Trouble is, despite two looks over his shoulder to see where Grigg was, Anderson lost his man completely and gifted the striker an easy tap-in.

That’s the main symptom right there of a player who has virtually lost of all his ability as a top level footballer.

The sooner he leaves Manchester United the better.

Jonny Evans

For an established member of the Manchester United first-team, a man who has been an integral part of the defence for many seasons and has won nine trophies in over 180 appearances for the club, Jonny Evans was atrocious against MK Dons.

His thoughtless mistake – which was meant to be a pass to Anderson – costed his team greatly, with the error not just leading to a goal but also massively knocking the confidence of all the youngsters around him, who had been looking more dominant up until that point.

That attempted pass shows exactly how complacent United’s attitude was in the game. In the Premier League, no centre-back would attempt something that risky.

In the second half Evans was lucky not to concede a penalty, and for the second goal he should have stopped the cross coming into the penalty area in the first place. Again he was complacent.

Overall a night to forget for Evans, and one that has almost certainly seen him lose out to Marcos Rojo for a place in the back three.

Michael Keane

As a youngster, Louis van Gaal will probably expect Michael Keane to make mistakes.

But not like the one he made for MK Dons’ second goal. It was his lazy attempted pass to Andreas Pereira which was intercepted and allowed the Dons to score.

As van Gaal will no doubt point out to Keane in excruciating detail – with Ryan Giggs and Albert Stuivenberg probably piling on – misplacing that pass in such a sloppy fashion, in the position he was in, is one of the biggest cardinal sins of his philosophy and the 3-5-2 formation.

Out on the flank as the right-sided centre-back to allow the wingback to push forward, Keane was in one of the two places on the pitch (the other being in central defence) where he should definitely not give the ball away.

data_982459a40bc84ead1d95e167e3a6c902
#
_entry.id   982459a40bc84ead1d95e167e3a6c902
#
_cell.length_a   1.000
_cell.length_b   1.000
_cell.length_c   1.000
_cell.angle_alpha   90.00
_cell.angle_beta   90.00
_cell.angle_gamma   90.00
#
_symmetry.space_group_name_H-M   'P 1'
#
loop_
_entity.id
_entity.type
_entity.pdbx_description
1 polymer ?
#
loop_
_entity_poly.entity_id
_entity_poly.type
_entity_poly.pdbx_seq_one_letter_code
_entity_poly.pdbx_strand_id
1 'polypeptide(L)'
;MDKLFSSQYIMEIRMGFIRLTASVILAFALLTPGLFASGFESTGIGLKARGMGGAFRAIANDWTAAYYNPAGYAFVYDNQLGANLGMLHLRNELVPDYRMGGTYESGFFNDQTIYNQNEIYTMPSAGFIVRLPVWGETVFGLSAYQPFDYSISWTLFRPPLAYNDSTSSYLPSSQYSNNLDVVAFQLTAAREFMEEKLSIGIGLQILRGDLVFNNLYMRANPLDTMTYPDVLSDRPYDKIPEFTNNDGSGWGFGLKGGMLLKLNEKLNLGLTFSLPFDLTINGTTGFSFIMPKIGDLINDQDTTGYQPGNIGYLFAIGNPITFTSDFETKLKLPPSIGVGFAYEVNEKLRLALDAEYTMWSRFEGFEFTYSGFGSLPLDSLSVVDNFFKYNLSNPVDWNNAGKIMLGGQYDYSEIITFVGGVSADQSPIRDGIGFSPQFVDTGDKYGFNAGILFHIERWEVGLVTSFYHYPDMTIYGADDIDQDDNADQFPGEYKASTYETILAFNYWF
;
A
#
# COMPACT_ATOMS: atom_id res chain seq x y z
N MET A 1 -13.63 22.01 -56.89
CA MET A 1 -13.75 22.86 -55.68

And yet he did, and found out to his detriment why giving the ball way in that position can be oh-so-deleterious.

Michael Keane's lazy attempted pass to Andreas Pereira is cut out and leads to second MK Dons goal

Michael Keane’s lazy attempted pass to Andreas Pereira is cut out and leads to second MK Dons goal

If he needs it explained again – conceding possession in that position gives the opposition the most ideal position on the pitch to launch a counter-attack, and on top of that makes it much easier for them to score as they’re facing an exposed defence which is missing a man.

Of course Anderson could’ve saved his blushes if he actually knew how to man-mark, but such is the Brazilian’s fall from grace that as a defensive midfielder he can’t even read the run of a goal-shy, out-of-favour League One forward.

If Keane was competing with Tyler Blackett for a first-team place, then after that mistake to end all mistakes as far as Louis van Gaal is concerned, he has most certainly lost out now.

A loan move to a Championship club (it’s highly doubtful any Premier League team would trust him in the heart of their defence) now surely beckons.

Wilfried Zaha

Despite the fact Manchester United clearly needed more energy, pace and directness – all things Zaha offers – against MK Dons, the fact that van Gaal felt the winger/striker wouldn’t be able to make a difference shows that his time is up.

Even before a ball was kicked, Wilfried Zaha failed his Louis van Gaal audition.

Liverpool FC: Defence stopping Reds being title contenders

Joe Allen shouts to Alberto Moreno as Stevan Jovetic steals the ball to score

Joe Allen shouts to Alberto Moreno as Stevan Jovetic steals the ball to score

As Alberto Moreno received a crash course in dealing with Premier League forwards, courtesy of Stevan Jovetic, Liverpool manager Brendan Rodgers suddenly had a lot more on his plate than how to handle Mario Balotelli.

The 3-1 defeat away to Manchester City split wide open the cracks which surfaced against Southampton at Anfield.

It must be said Liverpool were looking solid all-round for the first 40 minutes, but that’s because their main line of defence was possession and high pressing.

But if the Reds are to challenge for the title, they need to plug their cracks ASAP – the cracks being the defence.

Besides a momentary lack of concentration which allowed Rickie Lambert to test the goal-line technology, City’s backline was the perfect case study that will could well be used in FIFA, UEFA and Premier League technical reports.

Liverpool’s back four however would more like feature alongside the Manchester United defence in the new ‘Rough Guide to Schoolboy Defending’ textbook.

Take the goals. Liverpool looked strong when they had possession and when they had the energy to press high up the pitch to stop City having any space.